Whatever the cause, the malady makes it difficult for afflicted birds to feed themselves.  And whatever it is, it seems to be spreading. It may now be affecting crows and hawks as far south as Seattle.  The Alaska Science Center has set up a webpage where you can learn about the latest research and help document the extent of the problem.

#ScienceSunday
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The same malaise is happening in our oceans. It's not really a surprise that it should happen to the air as well.
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Have him in circles
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Nathan Pieplow

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Would love to discuss this on Sunday.  There's been some controversy about whether these "hobbits" are really a separate evolutionary branch of the human family tree, or merely humans suffering from a condition called microcephaly.  A new study is being spun as another piece of evidence for the former conclusion.
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Sounds good to me!
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Tudor warship Mary Rose and her evocative contents going on permanent display in Portsmouth in May
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Are You Interested In Discussing Science, and Science in the News, In Hangout?

We want to engage the public on a weekly discussion show, to start soon. You do not need to have a science background, but if you want to participate, you will need to be willing to read 5-10 science articles put up in a shared Google Drive document weekly. We will go through these topics as we discuss them live on hangout. The show will run for about an hour a week. If you are a panelist, you do not need to attend every week, but the weeks it fits your schedule.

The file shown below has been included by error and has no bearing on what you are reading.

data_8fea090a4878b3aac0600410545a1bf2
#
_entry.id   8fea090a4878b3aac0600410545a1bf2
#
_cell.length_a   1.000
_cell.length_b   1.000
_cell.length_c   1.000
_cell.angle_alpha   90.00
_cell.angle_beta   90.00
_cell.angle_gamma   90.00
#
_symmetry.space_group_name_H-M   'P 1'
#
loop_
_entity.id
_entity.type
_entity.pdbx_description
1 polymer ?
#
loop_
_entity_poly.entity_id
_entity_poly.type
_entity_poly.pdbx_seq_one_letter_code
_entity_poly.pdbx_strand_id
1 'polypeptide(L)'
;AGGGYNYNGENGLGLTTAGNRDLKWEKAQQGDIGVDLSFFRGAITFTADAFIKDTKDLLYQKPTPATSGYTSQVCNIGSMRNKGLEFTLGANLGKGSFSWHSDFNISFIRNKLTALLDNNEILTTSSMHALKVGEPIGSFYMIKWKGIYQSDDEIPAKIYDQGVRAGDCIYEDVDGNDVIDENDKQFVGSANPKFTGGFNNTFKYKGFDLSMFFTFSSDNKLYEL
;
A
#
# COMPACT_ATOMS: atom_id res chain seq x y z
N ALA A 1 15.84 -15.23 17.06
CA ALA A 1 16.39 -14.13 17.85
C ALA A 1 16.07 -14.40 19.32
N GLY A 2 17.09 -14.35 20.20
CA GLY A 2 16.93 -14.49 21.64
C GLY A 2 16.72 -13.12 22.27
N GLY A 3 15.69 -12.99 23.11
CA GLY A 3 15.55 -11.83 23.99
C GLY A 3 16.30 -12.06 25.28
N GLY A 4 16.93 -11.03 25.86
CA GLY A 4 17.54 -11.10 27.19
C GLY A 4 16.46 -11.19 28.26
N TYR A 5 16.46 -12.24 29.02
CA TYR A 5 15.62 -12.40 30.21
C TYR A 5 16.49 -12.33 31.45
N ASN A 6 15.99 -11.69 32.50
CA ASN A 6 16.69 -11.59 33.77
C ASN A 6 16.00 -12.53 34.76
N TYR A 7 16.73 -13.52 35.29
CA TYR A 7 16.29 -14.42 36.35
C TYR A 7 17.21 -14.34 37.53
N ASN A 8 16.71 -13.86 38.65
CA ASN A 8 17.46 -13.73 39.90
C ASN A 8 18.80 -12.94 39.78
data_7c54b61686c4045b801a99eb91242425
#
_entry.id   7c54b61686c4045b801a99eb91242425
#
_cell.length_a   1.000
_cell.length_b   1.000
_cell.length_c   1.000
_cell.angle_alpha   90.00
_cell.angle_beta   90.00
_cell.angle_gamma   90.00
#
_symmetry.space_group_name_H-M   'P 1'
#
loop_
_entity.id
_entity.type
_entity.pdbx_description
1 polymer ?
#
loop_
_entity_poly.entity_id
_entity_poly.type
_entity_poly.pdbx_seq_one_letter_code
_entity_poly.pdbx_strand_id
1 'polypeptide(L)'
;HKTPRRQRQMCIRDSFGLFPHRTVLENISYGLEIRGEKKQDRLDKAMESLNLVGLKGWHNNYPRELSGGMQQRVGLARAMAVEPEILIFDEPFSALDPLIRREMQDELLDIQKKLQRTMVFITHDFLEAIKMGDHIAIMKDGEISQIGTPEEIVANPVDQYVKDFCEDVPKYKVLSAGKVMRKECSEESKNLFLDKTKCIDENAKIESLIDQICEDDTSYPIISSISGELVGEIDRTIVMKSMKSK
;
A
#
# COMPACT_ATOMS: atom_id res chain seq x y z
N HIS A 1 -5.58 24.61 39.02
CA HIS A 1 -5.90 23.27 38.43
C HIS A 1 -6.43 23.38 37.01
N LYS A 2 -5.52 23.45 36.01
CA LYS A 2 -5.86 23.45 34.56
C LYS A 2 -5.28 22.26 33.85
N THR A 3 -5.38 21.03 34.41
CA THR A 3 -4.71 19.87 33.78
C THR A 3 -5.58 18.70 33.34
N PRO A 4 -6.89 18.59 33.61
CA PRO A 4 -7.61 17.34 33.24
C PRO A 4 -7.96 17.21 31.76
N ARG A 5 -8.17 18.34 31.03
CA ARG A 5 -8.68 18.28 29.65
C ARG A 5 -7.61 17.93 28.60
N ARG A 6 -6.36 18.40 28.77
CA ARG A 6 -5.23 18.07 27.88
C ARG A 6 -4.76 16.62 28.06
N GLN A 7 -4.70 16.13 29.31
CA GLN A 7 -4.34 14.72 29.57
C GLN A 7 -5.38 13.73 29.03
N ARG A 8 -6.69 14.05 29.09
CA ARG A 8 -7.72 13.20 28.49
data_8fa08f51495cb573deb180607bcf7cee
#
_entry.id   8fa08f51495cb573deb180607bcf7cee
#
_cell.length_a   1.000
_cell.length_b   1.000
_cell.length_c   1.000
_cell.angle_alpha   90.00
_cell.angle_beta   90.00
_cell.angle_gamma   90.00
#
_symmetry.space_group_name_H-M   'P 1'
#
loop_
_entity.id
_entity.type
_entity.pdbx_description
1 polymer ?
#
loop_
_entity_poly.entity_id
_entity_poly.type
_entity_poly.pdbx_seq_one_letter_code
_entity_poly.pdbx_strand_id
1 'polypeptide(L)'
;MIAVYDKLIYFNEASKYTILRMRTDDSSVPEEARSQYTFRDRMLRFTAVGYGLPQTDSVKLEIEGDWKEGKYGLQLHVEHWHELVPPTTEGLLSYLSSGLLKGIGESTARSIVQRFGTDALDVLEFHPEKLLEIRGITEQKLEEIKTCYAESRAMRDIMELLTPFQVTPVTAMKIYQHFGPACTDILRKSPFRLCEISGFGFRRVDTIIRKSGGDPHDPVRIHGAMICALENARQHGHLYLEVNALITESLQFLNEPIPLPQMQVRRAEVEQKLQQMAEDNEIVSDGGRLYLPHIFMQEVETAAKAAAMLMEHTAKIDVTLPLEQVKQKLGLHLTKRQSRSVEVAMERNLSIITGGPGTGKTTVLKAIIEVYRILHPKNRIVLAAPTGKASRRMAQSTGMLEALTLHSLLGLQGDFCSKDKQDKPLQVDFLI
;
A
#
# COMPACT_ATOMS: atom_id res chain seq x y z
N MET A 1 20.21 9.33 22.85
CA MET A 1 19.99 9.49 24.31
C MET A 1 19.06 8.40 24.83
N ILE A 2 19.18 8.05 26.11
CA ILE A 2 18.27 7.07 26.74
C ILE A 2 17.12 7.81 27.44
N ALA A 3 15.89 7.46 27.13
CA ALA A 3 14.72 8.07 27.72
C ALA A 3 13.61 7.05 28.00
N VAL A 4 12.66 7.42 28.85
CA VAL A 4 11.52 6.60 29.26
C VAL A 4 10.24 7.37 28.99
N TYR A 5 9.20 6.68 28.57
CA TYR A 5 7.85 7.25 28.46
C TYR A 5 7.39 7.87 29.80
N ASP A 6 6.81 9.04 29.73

The benefits to you for participating on the show will be exposure for the things you participate in. We ask  that you have a good solid grasp of science basics; but please don't feel like it will be a quiz or test of your knowledge. We are trying to engage the public during these hangouts as well as just open it up to some basic questions and see what we can answer.  

 If you work or study in a science related field, we would also be delighted to have you participate as well. This is an outreach experiment we are trying. Our first show would be set to air in about 3 weeks. 

If you are interested, please comment below and we'll send you a message to set up a private hangout. Please don't be intimidated! We would love to talk with you and facilitate communication. Part of the issue with science communication is that it's often seen as cut off from the public. We feel opening dialog about the process can only lead to greater understanding, so this hangout experiment might help in that regard. We'd also like to end each show with a recommendation of a non-fiction book in the sciences which we think is a good read.